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MSX


msx2


The MSX was a 8bit personal computer standard developed by ASCII in 1983. Microsoft provided the BASIC interpreter and later MSX-DOS. Various electronics vendors made MSX systems such as Canon, Casio, Daewoo, Fujitsu, Goldstar (LG), Hitachi, JVC, Mitsubishi, Panasonic, Philips, Pioneer, Samsung, Sanyo, Sony, Toshiba, Yamaha and various others. The MSX was followed by the MSX2, after which manufacturers abandoned the market outside Japan due to limited success. In Japan a few manufacturers still held out and released the MSX2+ and finally the TurboR. MSX had its greatest success in Japan, and was able to establish some market share in countries like the Netherlands, Spain and Brazil.


Emulator Rom Folder Extension BIOS Controller Config
lr-bluemsx msx .cas .rom .mx1 .mx2 .col .dsk .zip .m3u see below /opt/retropie/configs/msx/retroarch.cfg
lr-fmsx msx .rom .mx1 .mx2 .dsk see below /opt/retropie/configs/msx/retroarch.cfg
openMSX msx .cas .rom .mx1 .mx2 .col .dsk see below see below

ROMS

Accepted File Extensions: .cas .rom .mx1 .mx2 .col .dsk .zip .m3u

Place your MSX ROMs in

/home/pi/RetroPie/roms/msx

Controls

Libretro cores

lr-fmsx and lr-bluemsx utilise RetroArch configurations.

Add custom retroarch controls to the retroarch.cfg file in

/opt/retropie/configs/msx/retroarch.cfg

Keyboard support can also be enabled here by adding:

input_libretro_device_p2 = "3"

For more information on custom RetroArch controls see: RetroArch Configuration.
Many games will have varying keyboard controls.

openMSX

By default, openMSX use the keyboard and automatically configures the 1st detected gamepad. MSX joysticks had 1 digital joystick and 2 buttons and openMSX auto-configures the D-Pad for the joystick Up/Down/Left/Right actions, the maps the even buttons as Button A, odd numbered buttons as Button B.

If you configure your gamepad in EmulationStation after openMSX is installed, the gamepad is automatically configured by RetroPie as follows:

Gamepad openMSX action
A A button
B B button
D-Pad or Left Analog joystick MSX Joystick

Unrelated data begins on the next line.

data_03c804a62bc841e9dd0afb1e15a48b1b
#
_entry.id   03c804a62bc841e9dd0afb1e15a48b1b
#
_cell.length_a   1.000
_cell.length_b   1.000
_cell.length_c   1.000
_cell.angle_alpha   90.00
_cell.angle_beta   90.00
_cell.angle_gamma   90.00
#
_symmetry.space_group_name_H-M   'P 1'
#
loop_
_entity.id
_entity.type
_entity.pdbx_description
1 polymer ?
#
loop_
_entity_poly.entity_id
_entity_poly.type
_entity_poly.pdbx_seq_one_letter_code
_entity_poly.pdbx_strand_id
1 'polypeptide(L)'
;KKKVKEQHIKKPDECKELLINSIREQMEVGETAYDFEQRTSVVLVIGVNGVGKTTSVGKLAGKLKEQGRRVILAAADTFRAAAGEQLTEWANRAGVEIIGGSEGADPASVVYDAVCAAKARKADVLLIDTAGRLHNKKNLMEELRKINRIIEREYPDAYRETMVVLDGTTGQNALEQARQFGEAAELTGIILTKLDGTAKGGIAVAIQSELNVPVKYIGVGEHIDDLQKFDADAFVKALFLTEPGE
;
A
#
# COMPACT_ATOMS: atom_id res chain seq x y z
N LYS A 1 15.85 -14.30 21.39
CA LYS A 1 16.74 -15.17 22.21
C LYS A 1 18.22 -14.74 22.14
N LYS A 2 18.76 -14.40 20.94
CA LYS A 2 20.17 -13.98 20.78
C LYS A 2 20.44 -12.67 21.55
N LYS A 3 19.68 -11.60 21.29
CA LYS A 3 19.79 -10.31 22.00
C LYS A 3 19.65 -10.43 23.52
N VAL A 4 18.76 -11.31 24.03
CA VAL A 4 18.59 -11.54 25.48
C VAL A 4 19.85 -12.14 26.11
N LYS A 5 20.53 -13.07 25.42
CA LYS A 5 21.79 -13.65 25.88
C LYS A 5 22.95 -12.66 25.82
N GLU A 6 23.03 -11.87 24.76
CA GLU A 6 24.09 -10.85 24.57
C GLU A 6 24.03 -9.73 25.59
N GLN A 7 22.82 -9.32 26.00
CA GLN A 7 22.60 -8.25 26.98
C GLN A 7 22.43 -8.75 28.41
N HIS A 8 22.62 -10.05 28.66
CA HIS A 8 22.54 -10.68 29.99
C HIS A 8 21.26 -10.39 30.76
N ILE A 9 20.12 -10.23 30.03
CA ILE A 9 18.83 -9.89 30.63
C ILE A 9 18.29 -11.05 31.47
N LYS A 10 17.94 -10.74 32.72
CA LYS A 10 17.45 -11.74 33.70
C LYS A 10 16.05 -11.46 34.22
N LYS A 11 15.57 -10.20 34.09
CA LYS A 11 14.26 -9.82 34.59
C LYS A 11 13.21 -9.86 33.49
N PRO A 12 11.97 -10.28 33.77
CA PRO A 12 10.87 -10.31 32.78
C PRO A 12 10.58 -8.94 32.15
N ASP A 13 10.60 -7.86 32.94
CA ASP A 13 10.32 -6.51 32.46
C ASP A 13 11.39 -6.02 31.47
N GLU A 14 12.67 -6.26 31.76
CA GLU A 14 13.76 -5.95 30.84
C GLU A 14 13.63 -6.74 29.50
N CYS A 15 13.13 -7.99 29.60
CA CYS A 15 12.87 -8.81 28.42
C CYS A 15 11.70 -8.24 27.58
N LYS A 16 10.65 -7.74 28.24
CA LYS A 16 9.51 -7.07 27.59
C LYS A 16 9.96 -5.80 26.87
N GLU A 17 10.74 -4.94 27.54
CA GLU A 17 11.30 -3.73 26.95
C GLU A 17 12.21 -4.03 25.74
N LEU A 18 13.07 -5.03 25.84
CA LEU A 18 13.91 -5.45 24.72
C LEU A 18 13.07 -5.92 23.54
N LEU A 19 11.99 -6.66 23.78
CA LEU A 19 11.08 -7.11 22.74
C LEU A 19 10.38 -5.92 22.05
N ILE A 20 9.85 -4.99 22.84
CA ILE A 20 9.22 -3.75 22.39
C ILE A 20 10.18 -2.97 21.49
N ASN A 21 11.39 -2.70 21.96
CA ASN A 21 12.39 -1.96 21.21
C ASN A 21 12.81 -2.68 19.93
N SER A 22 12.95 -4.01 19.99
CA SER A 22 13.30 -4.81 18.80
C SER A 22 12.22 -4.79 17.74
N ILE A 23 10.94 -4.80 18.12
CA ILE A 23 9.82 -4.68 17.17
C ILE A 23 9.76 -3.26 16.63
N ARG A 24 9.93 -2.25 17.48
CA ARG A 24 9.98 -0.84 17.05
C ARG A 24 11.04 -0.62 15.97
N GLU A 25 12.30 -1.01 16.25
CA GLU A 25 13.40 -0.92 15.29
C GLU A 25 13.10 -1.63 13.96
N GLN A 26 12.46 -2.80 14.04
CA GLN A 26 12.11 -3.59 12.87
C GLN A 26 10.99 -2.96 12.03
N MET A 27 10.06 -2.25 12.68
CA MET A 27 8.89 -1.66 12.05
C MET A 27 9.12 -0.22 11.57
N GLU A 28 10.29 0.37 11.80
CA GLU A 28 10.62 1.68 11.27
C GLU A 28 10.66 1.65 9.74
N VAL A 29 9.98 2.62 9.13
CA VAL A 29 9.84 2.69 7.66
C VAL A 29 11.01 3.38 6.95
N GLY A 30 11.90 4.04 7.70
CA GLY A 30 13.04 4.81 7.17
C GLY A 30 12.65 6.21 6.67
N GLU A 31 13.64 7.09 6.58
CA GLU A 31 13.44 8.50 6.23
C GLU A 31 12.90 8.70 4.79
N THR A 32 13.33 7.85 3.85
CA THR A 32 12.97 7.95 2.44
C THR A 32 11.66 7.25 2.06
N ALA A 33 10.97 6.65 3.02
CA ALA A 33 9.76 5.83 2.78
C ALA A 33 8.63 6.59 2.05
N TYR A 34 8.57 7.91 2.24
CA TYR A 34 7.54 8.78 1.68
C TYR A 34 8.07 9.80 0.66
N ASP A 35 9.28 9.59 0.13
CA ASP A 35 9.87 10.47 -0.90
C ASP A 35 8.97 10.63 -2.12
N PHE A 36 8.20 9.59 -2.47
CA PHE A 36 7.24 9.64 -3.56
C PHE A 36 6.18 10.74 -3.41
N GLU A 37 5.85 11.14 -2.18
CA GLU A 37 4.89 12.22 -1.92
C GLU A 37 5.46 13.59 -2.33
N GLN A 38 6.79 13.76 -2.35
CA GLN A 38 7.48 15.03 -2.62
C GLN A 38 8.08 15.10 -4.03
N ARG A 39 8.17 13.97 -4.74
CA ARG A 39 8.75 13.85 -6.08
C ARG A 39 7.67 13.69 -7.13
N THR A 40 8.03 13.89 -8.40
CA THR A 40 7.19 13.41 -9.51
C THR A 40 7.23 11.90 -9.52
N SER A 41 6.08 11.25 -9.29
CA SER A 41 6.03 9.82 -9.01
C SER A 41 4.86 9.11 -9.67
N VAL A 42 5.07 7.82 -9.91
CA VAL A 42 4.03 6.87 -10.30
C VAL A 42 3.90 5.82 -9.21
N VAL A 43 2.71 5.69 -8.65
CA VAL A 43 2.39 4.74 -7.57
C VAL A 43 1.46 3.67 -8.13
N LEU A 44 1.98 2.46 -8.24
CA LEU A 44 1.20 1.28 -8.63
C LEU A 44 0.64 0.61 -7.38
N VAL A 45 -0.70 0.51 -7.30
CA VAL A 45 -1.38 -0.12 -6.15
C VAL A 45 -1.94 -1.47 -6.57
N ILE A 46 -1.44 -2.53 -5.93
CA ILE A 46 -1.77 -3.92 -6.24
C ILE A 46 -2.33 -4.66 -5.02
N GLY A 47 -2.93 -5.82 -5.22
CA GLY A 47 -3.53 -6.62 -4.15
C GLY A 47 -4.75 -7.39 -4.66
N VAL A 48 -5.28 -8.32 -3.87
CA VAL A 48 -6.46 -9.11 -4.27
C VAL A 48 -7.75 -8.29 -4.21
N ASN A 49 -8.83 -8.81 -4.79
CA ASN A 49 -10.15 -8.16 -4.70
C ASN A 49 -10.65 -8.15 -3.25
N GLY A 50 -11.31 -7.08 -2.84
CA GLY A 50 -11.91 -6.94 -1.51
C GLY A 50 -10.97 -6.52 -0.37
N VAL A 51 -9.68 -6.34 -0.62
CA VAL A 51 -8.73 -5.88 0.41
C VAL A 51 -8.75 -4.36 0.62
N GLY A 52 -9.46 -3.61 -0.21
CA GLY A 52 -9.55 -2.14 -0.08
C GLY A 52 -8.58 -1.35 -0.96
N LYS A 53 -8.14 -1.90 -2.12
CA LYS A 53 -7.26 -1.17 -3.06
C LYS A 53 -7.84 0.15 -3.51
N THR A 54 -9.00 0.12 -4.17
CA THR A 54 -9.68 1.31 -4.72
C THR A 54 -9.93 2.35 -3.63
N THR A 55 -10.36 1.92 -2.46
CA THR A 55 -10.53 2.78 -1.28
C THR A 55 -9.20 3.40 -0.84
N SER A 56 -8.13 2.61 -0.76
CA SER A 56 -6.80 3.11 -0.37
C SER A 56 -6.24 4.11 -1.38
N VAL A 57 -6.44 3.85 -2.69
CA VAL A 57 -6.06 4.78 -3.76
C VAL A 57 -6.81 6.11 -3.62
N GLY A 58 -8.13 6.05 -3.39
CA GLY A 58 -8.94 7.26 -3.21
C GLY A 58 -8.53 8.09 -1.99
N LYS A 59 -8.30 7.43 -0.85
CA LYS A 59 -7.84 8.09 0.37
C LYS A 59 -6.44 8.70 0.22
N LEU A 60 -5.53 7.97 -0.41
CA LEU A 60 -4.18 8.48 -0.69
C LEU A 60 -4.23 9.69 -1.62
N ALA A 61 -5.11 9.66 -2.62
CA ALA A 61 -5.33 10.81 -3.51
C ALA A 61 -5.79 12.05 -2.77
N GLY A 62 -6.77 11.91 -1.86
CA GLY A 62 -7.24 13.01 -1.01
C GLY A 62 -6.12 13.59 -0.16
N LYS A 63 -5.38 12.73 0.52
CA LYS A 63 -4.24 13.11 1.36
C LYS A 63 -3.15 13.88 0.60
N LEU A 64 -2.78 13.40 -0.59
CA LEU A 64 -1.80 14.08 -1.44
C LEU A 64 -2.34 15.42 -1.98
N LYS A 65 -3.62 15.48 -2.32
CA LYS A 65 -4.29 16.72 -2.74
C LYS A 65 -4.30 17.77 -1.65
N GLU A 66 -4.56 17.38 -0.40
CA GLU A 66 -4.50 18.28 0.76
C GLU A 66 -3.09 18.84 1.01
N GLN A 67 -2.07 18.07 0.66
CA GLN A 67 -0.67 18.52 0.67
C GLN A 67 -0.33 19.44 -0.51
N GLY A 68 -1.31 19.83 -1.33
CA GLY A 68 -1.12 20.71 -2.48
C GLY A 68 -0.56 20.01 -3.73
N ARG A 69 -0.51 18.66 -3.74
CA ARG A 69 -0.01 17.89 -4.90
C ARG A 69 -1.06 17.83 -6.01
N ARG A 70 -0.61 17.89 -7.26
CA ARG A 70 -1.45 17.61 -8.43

Y F1
X F2
Left Shoulder F3
Right Shoulder F4
Start toggle openMSX menu
Select openMSX OSD Keyboard

NOTE: when using the openMSX menu, B selects/execute the current menu action, while A exits the current menu (back). You can use the D-Pad or Left Analog Joystick to navigate the menu.

Specific ROM controls

To make it easier to control openMSX just with a gamepad, there is an option to override the generated gamepad configuration for the ROM/game started

  • open the /opt/retropie/configs/msx/openmsx/share/joystick folder (or via file shares: \\configs\msx\openmsx\share\joystick). The gamepad auto-configuration created by RetroPie should be in a file named after the controller's name and a .tcl extension
  • copy an already existing controller .tcl configuration file to the game subfolder.
  • edit the copied file and adjust the 'bind_default' commands configuration. See the openMSX documentation for how to use those commands:
    • http://openmsx.org/manual/commands.html#bind
    • https://openmsx.org/manual/commands.html#joystickN_config
    • http://map.grauw.nl/articles/keymatrix.php, the The key matrix layouts section
  • rename the new .tcl file to be similar to the disk/tape/rom name (i.e. Metal Gear.zip looks for a file Metal Gear.tcl).

    If you are not sure which name to use, start the game, then press F10 while in-game, and type guess_title, followed by Enter. openMSX will print the content name, which can be used as a filename for the override joystick configuration file.

    NOTE: special characters (:?/*), are automatically stripped from the name so if your content file is ABC?.dsk, then the configuration file would be ABC.tcl.

BIOS

BlueMSX

Depending on the CORE option and machine you are running, it may require a different BIOS. Each machine folder has an ini file that explains which BIOS is needed, the following are some examples.

BlueMSX BIOS List

  • COL - ColecoVision: coleco.rom
  • MSX : MSX.ROM - PHILIPSDISK.ROM
  • MSX Brazilian : MSXBR.ROM - MICROSOLDISK.ROM
  • MSX German : MSXG.ROM - PHILIPSDISK.ROM
  • MSX Japanese : MSXJ.ROM - PANASONICDISK.ROM
  • MSX Korean : MSXKR.ROM - MSXHAN.ROM - NATIONALDISK.ROM
  • MSX Swedish : MSXSE.ROM - PHILIPSDISK.ROM
  • MSX2 : MSX2.ROM - MSX2EXT.ROM - MSX2PMUS.ROM - MOONSOUND.ROM - XBASIC2.ROM - PHILIPSDISK.ROM
  • MSX2 Arabic : MSX2AR.ROM - MSX2AREXT.ROM - MSX2PMUS.ROM - MOONSOUND.ROM - XBASIC2.ROM - PANASONICDISK.ROM - KANJI.ROM - MSXKANJI.ROM - ARABIC.ROM - SWP.ROM - PAINT.ROM
  • MSX2 Brazilian : MSX2BR.ROM - MSX2BREXT.ROM - MSX2PMUS.ROM - MOONSOUND.ROM - XBASIC2.ROM - MICROSOLDISK.ROM
  • MSX2 French : MSX2FR.ROM - MSX2FREXT.ROM - MSX2PMUS.ROM - MOONSOUND.ROM - XBASIC2.ROM - PHILIPSDISK.ROM
  • MSX2 German : MSX2G.ROM - MSX2GEXT.ROM - MSX2PMUS.ROM - MOONSOUND.ROM - XBASIC2.ROM - PHILIPSDISK.ROM
  • MSX2 Japanese : MSX2J.ROM - MSX2JEXT.ROM - MSX2PMUS.ROM - MOONSOUND.ROM - XBASIC2.ROM - PANASONICDISK.ROM - KANJI.ROM - MSXKANJI.ROM
  • MSX2 Korean : MSX2KR.ROM - MSX2KREXT.ROM - MSX2PMUS.ROM - MOONSOUND.ROM - XBASIC2.ROM - NATIONALDISK.ROM - HANGUL.ROM - MSX2HAN.ROM
  • MSX2 Only PSG : MSX2.ROM - MSX2EXT.ROM - XBASIC2.ROM - PHILIPSDISK.ROM